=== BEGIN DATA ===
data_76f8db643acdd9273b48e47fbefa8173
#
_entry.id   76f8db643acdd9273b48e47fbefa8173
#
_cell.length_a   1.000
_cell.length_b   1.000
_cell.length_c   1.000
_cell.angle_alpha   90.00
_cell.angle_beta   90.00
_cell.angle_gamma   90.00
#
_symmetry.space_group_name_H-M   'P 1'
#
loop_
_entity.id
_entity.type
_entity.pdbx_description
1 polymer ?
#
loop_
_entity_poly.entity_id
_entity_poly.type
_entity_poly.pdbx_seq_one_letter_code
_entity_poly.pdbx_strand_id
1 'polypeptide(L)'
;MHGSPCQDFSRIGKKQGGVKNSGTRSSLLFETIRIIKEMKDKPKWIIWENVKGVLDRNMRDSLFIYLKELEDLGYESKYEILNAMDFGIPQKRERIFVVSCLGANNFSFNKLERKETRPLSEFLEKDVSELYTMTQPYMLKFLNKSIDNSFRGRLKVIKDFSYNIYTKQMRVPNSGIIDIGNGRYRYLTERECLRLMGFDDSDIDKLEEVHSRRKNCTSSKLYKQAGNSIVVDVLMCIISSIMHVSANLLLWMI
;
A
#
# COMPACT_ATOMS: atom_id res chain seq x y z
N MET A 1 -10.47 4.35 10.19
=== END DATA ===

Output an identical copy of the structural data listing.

data_76f8db643acdd9273b48e47fbefa8173
#
_entry.id   76f8db643acdd9273b48e47fbefa8173
#
_cell.length_a   1.000
_cell.length_b   1.000
_cell.length_c   1.000
_cell.angle_alpha   90.00
_cell.angle_beta   90.00
_cell.angle_gamma   90.00
#
_symmetry.space_group_name_H-M   'P 1'
#
loop_
_entity.id
_entity.type
_entity.pdbx_description
1 polymer ?
#
loop_
_entity_poly.entity_id
_entity_poly.type
_entity_poly.pdbx_seq_one_letter_code
_entity_poly.pdbx_strand_id
1 'polypeptide(L)'
;MHGSPCQDFSRIGKKQGGVKNSGTRSSLLFETIRIIKEMKDKPKWIIWENVKGVLDRNMRDSLFIYLKELEDLGYESKYEILNAMDFGIPQKRERIFVVSCLGANNFSFNKLERKETRPLSEFLEKDVSELYTMTQPYMLKFLNKSIDNSFRGRLKVIKDFSYNIYTKQMRVPNSGIIDIGNGRYRYLTERECLRLMGFDDSDIDKLEEVHSRRKNCTSSKLYKQAGNSIVVDVLMCIISSIMHVSANLLLWMI
;
A
#
# COMPACT_ATOMS: atom_id res chain seq x y z
N MET A 1 -10.47 4.35 10.19